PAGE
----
The North Pole has long fascinated adventurers, each one eager to set new records. But being first is no longer the holy grail of Arctic exploration. Polar explorer Eric Larsen shares what expeditions are like now—when the finish line is melting.
“It’s not about being first,” polar explorer Eric Larsen tells me, before we embark on a overnight winter camping trip with a group of other cold-weather loving adventurers. “It’s about being last, and seeing these places before they’re forever changed.”
We weren’t heading to the North Pole (even if it sure felt like it) and a place Larsen knows well; instead, we pitched our tents in the backcountry of Irwin, Colorado, outside Crested Butte. And Larsen wasn’t challenging anyone to a race up the mountains either. He was referring to the race to the North Pole—a race that has changed significantly since the heyday of Arctic exploration, thanks (or rather, no thanks) to the modern-day threat of global warming.
The North Pole has fascinated and obsessed polar explorers for over a century—it’s not only been an international competition to be the first to arrive there, but also with some sort of unique spin.
In 1969, British man Sir Wally Herbert was the first confirmed person to reach the North Pole on foot—with a team of dogs. Russian Dmitry Shparo led the first team to ski there in 1979. And American Ann Bancroft was the first woman to trek there in 1986, as part of an expedition team led by Will Steger—also the first team to do so without a resupply. And in 2006, Eric Larsen together with Lonnie Dupre, became the first to reach the North Pole on foot during the summer—when sea ice is looser than usual—in an attempt to raise awareness of climate change, the first of his several North Pole expeditions.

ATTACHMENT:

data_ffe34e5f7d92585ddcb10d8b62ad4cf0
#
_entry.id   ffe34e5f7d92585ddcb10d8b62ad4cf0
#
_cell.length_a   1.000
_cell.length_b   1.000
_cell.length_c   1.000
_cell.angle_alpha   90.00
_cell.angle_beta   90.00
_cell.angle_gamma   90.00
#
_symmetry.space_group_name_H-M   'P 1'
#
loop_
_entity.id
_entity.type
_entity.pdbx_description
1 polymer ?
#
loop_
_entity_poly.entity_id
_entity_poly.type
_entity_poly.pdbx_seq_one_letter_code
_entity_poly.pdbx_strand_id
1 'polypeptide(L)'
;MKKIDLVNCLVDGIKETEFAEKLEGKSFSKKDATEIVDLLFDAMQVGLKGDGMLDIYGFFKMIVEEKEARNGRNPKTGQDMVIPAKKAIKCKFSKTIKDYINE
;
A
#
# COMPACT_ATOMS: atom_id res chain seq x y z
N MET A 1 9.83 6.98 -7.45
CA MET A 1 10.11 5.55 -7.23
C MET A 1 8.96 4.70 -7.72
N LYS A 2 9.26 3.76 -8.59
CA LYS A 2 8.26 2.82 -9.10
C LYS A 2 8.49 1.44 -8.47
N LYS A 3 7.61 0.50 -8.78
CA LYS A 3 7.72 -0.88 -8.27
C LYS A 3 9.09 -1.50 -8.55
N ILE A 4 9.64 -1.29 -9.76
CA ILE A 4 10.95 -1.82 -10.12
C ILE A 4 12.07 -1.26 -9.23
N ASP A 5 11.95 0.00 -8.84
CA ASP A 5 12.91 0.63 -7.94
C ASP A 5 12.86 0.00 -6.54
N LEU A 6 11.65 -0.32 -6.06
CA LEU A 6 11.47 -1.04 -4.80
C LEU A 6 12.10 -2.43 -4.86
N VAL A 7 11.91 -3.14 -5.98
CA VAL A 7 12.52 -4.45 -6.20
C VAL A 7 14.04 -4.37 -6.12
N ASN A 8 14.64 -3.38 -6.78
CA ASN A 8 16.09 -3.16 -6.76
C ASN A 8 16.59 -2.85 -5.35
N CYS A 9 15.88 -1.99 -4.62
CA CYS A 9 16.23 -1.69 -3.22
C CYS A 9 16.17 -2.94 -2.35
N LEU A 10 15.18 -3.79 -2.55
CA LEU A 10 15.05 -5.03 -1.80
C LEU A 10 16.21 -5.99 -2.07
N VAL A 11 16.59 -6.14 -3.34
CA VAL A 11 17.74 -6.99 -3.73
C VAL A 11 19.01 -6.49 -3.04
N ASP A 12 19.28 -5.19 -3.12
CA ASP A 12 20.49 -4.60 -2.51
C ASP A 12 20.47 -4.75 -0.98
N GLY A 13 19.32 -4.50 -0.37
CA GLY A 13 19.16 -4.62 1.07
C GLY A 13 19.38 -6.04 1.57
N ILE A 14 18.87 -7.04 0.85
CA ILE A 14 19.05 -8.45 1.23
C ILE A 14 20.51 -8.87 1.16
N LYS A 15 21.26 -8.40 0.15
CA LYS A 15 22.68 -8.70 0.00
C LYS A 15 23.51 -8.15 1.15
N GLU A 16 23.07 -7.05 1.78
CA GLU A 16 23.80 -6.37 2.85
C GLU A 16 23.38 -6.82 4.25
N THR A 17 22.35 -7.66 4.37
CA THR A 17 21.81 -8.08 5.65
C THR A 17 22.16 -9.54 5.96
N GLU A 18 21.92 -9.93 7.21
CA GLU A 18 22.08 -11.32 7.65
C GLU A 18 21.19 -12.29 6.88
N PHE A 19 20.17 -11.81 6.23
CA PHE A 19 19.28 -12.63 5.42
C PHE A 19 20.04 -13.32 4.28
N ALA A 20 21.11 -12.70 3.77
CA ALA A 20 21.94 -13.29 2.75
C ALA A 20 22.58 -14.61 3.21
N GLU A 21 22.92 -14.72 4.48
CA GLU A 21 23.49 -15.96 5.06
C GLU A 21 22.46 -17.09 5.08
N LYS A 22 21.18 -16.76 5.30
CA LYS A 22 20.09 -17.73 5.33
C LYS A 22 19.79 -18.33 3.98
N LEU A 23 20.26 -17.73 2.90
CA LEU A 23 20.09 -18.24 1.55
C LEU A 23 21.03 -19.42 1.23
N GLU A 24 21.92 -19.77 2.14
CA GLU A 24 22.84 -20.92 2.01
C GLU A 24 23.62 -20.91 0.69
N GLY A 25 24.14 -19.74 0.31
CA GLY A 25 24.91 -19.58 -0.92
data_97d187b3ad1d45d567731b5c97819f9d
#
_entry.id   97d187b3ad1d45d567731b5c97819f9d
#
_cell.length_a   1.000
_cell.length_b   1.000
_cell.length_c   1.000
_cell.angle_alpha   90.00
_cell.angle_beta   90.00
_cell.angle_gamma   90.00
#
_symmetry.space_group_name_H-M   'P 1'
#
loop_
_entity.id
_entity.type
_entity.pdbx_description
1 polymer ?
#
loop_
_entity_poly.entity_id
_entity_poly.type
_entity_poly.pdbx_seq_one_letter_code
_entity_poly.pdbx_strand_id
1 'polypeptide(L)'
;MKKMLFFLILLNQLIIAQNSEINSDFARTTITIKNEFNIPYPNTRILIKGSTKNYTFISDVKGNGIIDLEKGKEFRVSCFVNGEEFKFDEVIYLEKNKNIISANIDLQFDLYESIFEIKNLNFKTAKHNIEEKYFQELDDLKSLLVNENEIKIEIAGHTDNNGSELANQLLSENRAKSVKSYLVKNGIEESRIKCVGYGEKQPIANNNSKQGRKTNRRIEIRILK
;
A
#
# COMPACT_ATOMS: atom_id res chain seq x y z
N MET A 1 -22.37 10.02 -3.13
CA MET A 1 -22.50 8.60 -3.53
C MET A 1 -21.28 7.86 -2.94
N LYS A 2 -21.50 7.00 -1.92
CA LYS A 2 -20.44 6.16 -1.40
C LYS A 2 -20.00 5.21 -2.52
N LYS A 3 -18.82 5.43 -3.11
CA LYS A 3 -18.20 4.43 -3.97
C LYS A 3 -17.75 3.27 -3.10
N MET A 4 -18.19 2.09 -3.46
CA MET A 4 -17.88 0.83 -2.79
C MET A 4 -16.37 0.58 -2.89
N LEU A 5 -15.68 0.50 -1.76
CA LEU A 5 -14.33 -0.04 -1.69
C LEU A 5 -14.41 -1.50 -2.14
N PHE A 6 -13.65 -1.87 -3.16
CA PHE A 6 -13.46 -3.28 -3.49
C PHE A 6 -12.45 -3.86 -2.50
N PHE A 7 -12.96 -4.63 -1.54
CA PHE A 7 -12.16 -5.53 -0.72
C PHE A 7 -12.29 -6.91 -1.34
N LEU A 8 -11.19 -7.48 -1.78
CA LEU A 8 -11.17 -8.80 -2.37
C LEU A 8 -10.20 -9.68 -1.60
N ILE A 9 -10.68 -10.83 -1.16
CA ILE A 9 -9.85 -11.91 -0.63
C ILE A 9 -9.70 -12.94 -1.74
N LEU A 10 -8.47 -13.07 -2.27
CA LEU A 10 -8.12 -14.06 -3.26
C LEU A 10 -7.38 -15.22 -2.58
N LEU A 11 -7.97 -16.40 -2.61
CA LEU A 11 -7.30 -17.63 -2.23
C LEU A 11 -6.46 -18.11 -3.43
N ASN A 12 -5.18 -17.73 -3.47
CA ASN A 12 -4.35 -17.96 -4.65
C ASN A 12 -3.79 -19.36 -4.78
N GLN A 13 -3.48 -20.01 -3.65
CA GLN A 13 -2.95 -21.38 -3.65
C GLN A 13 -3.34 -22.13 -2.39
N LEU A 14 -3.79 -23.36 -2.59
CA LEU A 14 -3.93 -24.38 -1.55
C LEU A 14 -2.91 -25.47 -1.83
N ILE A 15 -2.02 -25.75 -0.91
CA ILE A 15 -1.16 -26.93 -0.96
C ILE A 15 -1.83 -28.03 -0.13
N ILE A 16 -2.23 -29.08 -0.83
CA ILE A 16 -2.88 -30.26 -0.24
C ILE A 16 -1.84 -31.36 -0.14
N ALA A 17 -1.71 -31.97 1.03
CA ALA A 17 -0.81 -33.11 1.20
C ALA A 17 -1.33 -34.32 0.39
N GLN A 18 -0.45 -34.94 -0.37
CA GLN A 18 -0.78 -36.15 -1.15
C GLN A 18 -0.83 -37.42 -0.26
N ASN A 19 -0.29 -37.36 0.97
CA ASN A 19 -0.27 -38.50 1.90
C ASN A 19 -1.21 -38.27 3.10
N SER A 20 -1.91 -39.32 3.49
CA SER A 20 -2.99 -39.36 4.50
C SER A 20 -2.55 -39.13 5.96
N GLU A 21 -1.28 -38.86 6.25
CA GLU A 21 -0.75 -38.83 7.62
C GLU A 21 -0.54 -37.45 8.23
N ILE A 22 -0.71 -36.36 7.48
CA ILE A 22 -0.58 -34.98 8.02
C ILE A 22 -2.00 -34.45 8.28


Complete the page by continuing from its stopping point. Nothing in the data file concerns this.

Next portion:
“The character of the sea ice is dramatically different. It’s thinner, it’s much more rough, and it’s broken up more. Less big wide pans of ice,” Larsen explains to me. “The drift is a lot different, it moves every which way instead of this consistent drift.”
In fact, the ice in the Arctic is shifting so much that during one expedition, after a couple of weeks’ trekking, he found himself more south than where he started.
Larsen and his expedition partner Ryan Waters are among the last—if not the last—polar explorers to have trekked to the North Pole on foot. Their 2014 journey was documented in Larsen’s book, On Thin Ice, and the Animal Planet documentary, Melting: Last Race to the Pole. It details the perils of their trek from the north coast of Canada’s Ellesmere Island to the geographic North Pole, 500 miles across the Arctic Ocean, and highlights the changes taking place. This body of water, typically in a frozen solid state, has been diminishing rapidly over time; according to a NOAA (National Oceanic and Atmospheric Administration) report, the polar region is warming twice as fast as the world average.
“There’s no such thing as cold weather … Just not enough layers.”
Larsen and Waters’ 2014 trek has been dubbed “The Last North Pole Expedition” and their footage reveals the reality of Arctic ice sheets—they are in a far more unstable condition for trekking than they have been in the past. And although their expedition was successful, it was not long after that trekking to the North Pole was deemed logistically impossible, at least, from North American entry points; the airline that supported North Pole expeditions suspended all air service indefinitely because of the unpredictable ice. In fact, two Dutch explorers on an Arctic expedition in 2015 went missing, most likely falling through the ice and drowning.